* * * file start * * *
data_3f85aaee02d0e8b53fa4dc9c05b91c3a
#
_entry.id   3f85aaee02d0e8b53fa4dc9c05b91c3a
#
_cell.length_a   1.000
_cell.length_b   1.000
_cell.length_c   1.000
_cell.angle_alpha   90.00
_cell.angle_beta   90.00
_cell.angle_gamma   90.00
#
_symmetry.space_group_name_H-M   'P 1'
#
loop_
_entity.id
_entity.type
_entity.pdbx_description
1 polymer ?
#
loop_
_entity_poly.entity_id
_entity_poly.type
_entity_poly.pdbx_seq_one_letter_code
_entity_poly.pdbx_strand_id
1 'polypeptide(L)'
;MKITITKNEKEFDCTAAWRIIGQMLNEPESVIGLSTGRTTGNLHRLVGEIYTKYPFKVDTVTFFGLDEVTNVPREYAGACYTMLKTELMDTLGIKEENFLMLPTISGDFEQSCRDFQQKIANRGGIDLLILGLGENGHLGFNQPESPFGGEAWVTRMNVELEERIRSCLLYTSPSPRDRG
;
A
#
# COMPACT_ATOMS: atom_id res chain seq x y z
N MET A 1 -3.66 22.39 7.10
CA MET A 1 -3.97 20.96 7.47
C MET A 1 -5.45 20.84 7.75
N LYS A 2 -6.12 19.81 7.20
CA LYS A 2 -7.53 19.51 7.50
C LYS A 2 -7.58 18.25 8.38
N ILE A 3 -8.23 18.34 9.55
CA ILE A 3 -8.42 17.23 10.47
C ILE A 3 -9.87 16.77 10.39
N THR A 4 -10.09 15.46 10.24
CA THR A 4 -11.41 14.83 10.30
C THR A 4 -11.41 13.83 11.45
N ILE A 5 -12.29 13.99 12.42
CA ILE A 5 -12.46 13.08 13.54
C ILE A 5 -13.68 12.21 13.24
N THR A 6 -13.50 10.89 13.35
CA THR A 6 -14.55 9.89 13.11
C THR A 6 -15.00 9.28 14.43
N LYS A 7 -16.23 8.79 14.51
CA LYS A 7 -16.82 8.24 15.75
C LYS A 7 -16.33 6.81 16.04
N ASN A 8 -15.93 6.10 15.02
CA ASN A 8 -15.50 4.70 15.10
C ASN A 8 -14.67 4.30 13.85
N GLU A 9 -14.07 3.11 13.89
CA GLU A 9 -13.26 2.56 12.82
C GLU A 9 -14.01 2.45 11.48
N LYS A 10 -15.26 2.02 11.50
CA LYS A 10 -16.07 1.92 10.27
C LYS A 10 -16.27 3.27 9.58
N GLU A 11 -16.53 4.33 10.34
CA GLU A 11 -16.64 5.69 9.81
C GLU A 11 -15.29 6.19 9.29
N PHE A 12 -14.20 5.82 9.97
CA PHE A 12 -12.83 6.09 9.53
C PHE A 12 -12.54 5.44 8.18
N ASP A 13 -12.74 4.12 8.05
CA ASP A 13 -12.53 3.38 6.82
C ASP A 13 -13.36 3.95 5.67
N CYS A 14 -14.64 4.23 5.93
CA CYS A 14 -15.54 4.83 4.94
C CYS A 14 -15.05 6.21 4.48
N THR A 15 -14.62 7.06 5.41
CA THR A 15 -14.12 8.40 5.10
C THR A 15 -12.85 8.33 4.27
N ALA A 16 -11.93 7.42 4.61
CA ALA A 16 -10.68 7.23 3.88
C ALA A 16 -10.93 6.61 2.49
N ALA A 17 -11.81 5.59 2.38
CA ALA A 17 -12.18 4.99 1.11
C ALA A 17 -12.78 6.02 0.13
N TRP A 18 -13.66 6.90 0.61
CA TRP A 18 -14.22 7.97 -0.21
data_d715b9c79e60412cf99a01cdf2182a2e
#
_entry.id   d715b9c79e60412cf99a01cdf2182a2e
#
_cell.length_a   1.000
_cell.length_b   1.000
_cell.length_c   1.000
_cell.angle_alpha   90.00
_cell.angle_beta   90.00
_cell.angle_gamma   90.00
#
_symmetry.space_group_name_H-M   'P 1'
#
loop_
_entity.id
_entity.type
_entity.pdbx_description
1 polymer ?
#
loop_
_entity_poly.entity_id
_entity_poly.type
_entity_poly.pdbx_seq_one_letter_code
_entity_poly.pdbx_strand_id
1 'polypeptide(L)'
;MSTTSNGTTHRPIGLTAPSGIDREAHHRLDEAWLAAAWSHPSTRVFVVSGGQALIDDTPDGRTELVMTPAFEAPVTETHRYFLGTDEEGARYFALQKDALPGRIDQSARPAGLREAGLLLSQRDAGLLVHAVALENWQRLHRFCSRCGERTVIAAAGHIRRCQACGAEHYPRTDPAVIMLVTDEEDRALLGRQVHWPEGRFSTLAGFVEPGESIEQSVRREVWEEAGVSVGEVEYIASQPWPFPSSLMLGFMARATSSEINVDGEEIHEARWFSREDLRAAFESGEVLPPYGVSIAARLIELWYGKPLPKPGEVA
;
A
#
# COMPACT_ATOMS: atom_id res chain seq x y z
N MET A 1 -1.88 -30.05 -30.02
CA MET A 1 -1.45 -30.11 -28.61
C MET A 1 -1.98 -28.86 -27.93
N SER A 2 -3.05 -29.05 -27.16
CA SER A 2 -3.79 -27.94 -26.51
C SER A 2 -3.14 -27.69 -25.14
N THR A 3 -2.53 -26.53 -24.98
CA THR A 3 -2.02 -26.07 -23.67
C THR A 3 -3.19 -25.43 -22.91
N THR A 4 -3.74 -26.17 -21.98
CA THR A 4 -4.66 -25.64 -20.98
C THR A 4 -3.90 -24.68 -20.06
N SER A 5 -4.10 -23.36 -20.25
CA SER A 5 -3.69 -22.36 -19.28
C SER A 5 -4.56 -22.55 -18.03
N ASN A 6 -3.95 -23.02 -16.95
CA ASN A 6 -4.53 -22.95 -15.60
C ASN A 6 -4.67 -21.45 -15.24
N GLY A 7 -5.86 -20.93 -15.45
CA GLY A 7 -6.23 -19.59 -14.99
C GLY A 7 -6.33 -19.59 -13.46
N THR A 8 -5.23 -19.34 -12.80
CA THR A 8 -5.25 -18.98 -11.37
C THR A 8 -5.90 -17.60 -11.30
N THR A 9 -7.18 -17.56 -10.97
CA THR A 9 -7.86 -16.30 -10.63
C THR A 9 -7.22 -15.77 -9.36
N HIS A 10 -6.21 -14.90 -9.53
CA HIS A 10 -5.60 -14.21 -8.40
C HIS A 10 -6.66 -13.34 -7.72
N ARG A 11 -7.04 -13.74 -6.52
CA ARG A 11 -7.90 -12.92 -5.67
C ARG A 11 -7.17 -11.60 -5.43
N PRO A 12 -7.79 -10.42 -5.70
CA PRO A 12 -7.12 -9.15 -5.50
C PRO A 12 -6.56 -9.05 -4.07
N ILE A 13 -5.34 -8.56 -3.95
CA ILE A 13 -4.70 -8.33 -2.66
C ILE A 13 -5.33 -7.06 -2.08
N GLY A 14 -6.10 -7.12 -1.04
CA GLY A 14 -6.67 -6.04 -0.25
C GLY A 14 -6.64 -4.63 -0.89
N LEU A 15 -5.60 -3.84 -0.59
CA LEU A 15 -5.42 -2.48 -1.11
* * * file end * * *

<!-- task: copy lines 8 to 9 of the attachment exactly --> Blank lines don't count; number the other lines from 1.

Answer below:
_cell.angle_alpha   90.00
_cell.angle_beta   90.00